The expansion of data centers into the urban and suburban fabric of our cities to meet and support the growing needs of our emerging smart cities will require budgeting acreage for added power infrastructures from new power plants to transmission lines and local substations. The exponential need for power means it is increasingly important for data centers and smart cities to incorporate renewable sources of energy including wind, solar, and hydropower. Additionally, the design of data centers within smart cities will need to address enhancements to existing utilities, acoustical challenges, and visual impacts of equipment infrastructure in an intelligent fashion, allowing for the seamless integration of the data center into the fabric of the community. Sound barriers, visual screen walls and an approach to aesthetic design which responds to the adjacent urban context all support the cohabitation of the data center within the community

Corgan has had the opportunity to design numerous urban data centers. Each data center project has presented design challenges related to integrating the data center within the built environment. The need to mitigate acoustical impacts to the adjacent community has been a consistent thread in all designs. By examining numerous types of equipment with different sound properties (i.e. different generator enclosures with higher and lower dBA limits and different chillers with alternate sound packages) and running simulations with different equipment mixes assist in determining cost-effective solutions in association with local code decibel levels. Another mitigation method utilized is to examine screen wall configurations for equipment at both grade and on rooftops. Creative screen wall design has included application of various materials from concrete walls to metal panel walls or louvers. Corgan has studied various sound absorbing material approaches to creatively enhance the performance of screen wall in a cost-effective manner. The creation and utilization of detail acoustical study results allows the team to provide the most cost-effective solution which includes varying walls heights, their location relative to the equipment and wall shapes.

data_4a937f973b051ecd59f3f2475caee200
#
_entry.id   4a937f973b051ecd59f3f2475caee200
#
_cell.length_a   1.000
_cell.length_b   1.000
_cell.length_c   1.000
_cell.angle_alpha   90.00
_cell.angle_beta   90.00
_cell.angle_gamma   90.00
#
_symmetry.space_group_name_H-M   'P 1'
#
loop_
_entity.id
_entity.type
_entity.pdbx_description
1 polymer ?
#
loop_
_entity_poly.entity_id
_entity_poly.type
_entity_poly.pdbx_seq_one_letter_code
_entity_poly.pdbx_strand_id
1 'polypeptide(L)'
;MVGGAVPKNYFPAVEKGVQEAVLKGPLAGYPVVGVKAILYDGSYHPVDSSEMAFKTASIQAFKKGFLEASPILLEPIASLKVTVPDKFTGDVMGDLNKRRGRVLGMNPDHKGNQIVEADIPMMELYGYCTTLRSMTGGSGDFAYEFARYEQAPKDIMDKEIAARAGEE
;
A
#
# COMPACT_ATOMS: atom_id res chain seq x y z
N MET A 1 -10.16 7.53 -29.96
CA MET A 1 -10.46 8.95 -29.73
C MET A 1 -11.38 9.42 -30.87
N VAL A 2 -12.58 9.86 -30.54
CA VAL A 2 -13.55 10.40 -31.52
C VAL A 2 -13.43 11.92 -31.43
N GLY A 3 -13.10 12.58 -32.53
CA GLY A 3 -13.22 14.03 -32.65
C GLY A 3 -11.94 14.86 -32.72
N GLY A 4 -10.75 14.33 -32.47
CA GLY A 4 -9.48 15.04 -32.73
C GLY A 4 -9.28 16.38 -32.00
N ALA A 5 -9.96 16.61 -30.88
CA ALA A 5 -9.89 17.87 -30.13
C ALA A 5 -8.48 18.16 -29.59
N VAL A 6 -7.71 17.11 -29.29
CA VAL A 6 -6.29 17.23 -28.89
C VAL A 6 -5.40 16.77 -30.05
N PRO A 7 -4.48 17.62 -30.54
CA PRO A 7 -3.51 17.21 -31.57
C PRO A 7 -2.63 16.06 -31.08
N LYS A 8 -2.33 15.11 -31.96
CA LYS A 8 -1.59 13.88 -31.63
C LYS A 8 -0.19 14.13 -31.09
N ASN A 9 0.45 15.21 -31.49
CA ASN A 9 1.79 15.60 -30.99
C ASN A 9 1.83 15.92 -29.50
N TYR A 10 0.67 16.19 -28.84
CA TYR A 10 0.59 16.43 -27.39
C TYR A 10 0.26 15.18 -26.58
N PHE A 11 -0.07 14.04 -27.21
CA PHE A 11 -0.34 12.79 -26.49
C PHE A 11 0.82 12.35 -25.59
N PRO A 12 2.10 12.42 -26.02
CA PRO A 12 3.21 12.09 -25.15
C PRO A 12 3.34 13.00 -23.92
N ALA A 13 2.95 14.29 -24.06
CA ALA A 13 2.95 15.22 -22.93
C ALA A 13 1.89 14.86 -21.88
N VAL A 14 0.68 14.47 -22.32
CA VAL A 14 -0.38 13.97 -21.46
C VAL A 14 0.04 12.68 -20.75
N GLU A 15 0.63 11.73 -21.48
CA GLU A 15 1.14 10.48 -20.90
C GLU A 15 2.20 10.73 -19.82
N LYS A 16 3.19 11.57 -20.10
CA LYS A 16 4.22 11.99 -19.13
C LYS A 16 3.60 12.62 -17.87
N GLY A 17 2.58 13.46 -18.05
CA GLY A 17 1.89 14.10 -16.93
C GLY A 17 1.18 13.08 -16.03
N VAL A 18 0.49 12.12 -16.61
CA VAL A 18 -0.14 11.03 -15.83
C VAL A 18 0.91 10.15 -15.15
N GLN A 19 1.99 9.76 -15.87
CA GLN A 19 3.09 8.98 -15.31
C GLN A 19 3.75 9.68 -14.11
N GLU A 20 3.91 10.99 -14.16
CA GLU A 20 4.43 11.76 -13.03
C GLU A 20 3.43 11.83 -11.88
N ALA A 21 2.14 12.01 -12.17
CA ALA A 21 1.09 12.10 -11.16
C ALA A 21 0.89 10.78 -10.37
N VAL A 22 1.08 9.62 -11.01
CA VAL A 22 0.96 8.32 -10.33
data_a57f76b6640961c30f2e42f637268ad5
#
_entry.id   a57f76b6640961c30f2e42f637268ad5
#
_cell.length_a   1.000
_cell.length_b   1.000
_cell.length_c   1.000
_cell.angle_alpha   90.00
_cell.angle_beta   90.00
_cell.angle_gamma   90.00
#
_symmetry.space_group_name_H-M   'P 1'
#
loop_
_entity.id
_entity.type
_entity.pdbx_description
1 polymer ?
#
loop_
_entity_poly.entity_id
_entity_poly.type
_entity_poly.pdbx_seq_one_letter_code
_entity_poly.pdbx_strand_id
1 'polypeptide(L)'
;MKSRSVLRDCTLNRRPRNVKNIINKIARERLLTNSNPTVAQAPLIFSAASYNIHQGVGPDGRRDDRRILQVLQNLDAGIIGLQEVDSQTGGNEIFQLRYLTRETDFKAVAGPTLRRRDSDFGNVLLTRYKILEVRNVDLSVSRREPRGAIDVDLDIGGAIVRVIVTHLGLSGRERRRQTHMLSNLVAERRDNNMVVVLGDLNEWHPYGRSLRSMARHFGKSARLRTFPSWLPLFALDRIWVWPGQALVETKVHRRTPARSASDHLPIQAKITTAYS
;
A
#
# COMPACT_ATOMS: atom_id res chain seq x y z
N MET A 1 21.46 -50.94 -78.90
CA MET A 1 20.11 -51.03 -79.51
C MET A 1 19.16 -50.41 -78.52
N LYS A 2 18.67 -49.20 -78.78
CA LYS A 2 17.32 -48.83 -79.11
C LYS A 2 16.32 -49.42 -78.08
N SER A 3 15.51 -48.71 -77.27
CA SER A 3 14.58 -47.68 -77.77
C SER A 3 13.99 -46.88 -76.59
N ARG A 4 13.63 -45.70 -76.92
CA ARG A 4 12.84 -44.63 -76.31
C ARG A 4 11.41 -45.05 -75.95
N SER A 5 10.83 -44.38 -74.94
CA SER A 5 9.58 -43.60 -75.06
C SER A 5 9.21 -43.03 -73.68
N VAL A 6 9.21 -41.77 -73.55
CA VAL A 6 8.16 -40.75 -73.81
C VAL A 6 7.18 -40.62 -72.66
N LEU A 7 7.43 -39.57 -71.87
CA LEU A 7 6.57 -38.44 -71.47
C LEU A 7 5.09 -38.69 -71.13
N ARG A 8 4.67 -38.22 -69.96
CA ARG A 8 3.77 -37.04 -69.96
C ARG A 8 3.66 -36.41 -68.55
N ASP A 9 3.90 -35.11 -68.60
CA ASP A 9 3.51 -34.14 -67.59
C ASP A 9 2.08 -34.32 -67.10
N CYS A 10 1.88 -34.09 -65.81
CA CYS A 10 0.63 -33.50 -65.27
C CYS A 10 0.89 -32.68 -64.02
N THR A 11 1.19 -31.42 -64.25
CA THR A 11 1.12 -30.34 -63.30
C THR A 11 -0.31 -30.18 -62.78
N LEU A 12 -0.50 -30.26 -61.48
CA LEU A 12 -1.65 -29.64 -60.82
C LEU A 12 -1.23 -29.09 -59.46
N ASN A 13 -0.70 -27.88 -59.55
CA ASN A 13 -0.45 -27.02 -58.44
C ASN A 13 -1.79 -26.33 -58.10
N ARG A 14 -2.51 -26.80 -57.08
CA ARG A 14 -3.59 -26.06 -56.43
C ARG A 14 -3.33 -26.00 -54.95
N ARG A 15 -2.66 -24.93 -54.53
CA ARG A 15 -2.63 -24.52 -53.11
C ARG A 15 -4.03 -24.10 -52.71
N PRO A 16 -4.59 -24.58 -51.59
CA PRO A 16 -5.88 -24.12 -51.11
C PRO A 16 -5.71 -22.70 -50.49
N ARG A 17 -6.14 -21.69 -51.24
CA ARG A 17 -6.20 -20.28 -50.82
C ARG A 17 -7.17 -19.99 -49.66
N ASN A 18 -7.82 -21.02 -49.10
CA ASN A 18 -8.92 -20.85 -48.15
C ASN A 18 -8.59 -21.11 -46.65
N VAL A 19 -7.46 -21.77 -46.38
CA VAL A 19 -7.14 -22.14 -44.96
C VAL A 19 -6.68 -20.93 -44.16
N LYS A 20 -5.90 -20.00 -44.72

From sprawling complexes and heat island effects to land impermeability and stormwater management, data centers are complex machines and unique building types that also require unique considerations on the environment—especially as they move into utopian urban cores. However, integration is not impossible. Rather, new technologies and products combined with strategic design and site selection have already permitted data centers to make their way from large, remote campuses removed from activity to compact buildings in metropolitan centers. The future of data center design embraces the increasing responsibility to consider its place not only in urban cores but as a key part of greener, more environmentally friendly smart cities.



Craig Pearson is a project architect in Corgan's data centers studio in Dallas, Texas. Contact Craig at craig.pearson@corgan.com.
BACK TO BLOG

Give Me a Break: A New Approach to Teacher-Spaces

+

Better Hospitals. Better Design: The Future of Data-driven Architecture

+

Activating the Whole Room: Flexibility in Teaching

+

First Gates Open at Delta’s Terminal C at LGA

+

Workplaces that Work

+

Activating the Austin Workplace

+

Data Infrastructure at the Wheel of Autonomous Vehicles

+

Lessons from Teachers: How School Design Can Attract and Keep Teachers

+

Computational Workflows: Dynamo and your Revit Template

+